The Romagnola is a traditional dual-purpose chicken breed from the Emilia-Romagna region of Italy. In the past this breed was spread throughout Italy, however, it was close to extinction at the end of the 20th century. In early 2012, the population was recovering and the breed is awaiting official recognition from the Federation of Italian Poultry Associations.
The Romagnola is a native breed that was once highly appreciated throughout Italy, this rustic and hardy bird has a certain tendency to fly, so it is recommended to breed in the open field with high fences and ample space to forage and find your own food, different specimens prefer to sleep in the branches of trees, even under the snow defying the rigors of winter, in order to escape from their predators.
It is a small animal: the male reaches 2.5 kilograms and the female 2 kilograms in about 8 months, definitely too long for modern intensive breeding and this is probably the main reason that led to the brink of extinction.
The Romagnola is available in various colors; However, the variegated black and silver variegated black are the most frequently seen.
The skin is creamy white or pale yellow. The legs vary from yellow to very dark. The earlobes are creamy white, sometimes tinged with blue. It has a simple crest of 5 to more points. The average weight is 2.0–2.5 kg (4.4–5.5 lb) for roosters, 1.9–2.0 kg (4.2–4.4 lb) for hens.
It is highly appreciated for its meat which is firm and tasty, however, its eggs are smaller than normal and are characterized by having a white shell and a fairly large yolk.
The Romagnola is very hardy and rustic poultry, to the point that it was once kept on farms because it had the ability to roam and get food on its own, without causing concern for its development to the Romagna peasants.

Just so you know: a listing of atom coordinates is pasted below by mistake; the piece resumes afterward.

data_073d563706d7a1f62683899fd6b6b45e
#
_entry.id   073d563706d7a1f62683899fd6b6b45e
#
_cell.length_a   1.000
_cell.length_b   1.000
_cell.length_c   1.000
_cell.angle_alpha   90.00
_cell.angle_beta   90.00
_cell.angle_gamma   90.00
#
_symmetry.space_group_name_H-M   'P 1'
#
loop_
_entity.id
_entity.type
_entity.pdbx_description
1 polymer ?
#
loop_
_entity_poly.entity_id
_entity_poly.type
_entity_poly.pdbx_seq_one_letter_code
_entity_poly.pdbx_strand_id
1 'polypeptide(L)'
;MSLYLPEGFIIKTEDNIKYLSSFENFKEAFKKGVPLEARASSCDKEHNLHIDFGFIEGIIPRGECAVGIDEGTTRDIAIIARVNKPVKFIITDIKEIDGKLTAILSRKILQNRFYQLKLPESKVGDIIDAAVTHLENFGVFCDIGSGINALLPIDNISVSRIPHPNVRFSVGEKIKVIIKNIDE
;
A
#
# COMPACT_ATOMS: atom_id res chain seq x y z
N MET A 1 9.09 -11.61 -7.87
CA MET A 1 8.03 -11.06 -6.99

The first documents that speak of the Romagnolo chicken date back to the end of the 19th century. In 1930, this breed was present at a poultry show in London, after which no further historical documentation of the breed was found until, a few years ago, the Marquis of Sant’Alberto di Ravenna made available near fifty specimens for study and restoration at the University of Parma. The University has recovered a nucleus in purity, which today has become part of the Agrobiodiversity project in the province of Forlì and Cesena.
Subsequently, the Romagnola declined and was on the verge of extinction until the provincial administration of the Province of Parma together with the Faculty of Veterinary Medicine of the University of Parma began a joint recovery program.
A group of breeders, the Romagnola Indigenous Breeds and Varieties Association was formed in 2007 and started a pilot production program.
At present, the breed numbers are still low. A study published in 2007 revealed the figure of approximately 100 for the total breeding stock, of which approximately 30 were roosters.
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